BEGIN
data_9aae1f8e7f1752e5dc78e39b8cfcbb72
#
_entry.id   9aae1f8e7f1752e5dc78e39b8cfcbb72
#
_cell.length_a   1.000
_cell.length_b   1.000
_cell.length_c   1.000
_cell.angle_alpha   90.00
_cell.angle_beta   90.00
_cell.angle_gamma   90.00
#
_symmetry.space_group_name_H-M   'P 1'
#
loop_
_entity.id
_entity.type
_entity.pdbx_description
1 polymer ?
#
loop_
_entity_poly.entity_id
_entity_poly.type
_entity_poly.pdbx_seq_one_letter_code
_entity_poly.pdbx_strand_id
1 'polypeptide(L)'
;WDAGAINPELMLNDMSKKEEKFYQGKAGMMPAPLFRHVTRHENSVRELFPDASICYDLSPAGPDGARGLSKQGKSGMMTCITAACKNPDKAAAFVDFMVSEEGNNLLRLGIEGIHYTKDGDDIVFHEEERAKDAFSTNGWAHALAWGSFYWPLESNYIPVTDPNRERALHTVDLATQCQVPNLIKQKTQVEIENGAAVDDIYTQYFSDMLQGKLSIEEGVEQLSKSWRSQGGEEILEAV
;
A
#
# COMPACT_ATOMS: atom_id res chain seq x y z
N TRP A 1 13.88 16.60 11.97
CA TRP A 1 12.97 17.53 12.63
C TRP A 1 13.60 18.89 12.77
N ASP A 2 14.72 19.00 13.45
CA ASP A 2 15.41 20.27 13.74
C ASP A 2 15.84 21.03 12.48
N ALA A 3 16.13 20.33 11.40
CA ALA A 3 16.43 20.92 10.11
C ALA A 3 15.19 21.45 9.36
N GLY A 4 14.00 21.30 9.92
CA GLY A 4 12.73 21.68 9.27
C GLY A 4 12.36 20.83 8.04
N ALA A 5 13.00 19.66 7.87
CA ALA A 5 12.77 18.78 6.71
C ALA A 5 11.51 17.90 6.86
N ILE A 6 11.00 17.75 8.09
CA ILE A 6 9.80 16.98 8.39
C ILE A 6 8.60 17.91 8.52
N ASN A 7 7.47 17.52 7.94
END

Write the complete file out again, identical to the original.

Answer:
data_9aae1f8e7f1752e5dc78e39b8cfcbb72
#
_entry.id   9aae1f8e7f1752e5dc78e39b8cfcbb72
#
_cell.length_a   1.000
_cell.length_b   1.000
_cell.length_c   1.000
_cell.angle_alpha   90.00
_cell.angle_beta   90.00
_cell.angle_gamma   90.00
#
_symmetry.space_group_name_H-M   'P 1'
#
loop_
_entity.id
_entity.type
_entity.pdbx_description
1 polymer ?
#
loop_
_entity_poly.entity_id
_entity_poly.type
_entity_poly.pdbx_seq_one_letter_code
_entity_poly.pdbx_strand_id
1 'polypeptide(L)'
;WDAGAINPELMLNDMSKKEEKFYQGKAGMMPAPLFRHVTRHENSVRELFPDASICYDLSPAGPDGARGLSKQGKSGMMTCITAACKNPDKAAAFVDFMVSEEGNNLLRLGIEGIHYTKDGDDIVFHEEERAKDAFSTNGWAHALAWGSFYWPLESNYIPVTDPNRERALHTVDLATQCQVPNLIKQKTQVEIENGAAVDDIYTQYFSDMLQGKLSIEEGVEQLSKSWRSQGGEEILEAV
;
A
#
# COMPACT_ATOMS: atom_id res chain seq x y z
N TRP A 1 13.88 16.60 11.97
CA TRP A 1 12.97 17.53 12.63
C TRP A 1 13.60 18.89 12.77
N ASP A 2 14.72 19.00 13.45
CA ASP A 2 15.41 20.27 13.74
C ASP A 2 15.84 21.03 12.48
N ALA A 3 16.13 20.33 11.40
CA ALA A 3 16.43 20.92 10.11
C ALA A 3 15.19 21.45 9.36
N GLY A 4 14.00 21.30 9.92
CA GLY A 4 12.73 21.68 9.27
C GLY A 4 12.36 20.83 8.04
N ALA A 5 13.00 19.66 7.87
CA ALA A 5 12.77 18.78 6.71
C ALA A 5 11.51 17.90 6.86
N ILE A 6 11.00 17.75 8.09
CA ILE A 6 9.80 16.98 8.39
C ILE A 6 8.60 17.91 8.52
N ASN A 7 7.47 17.52 7.94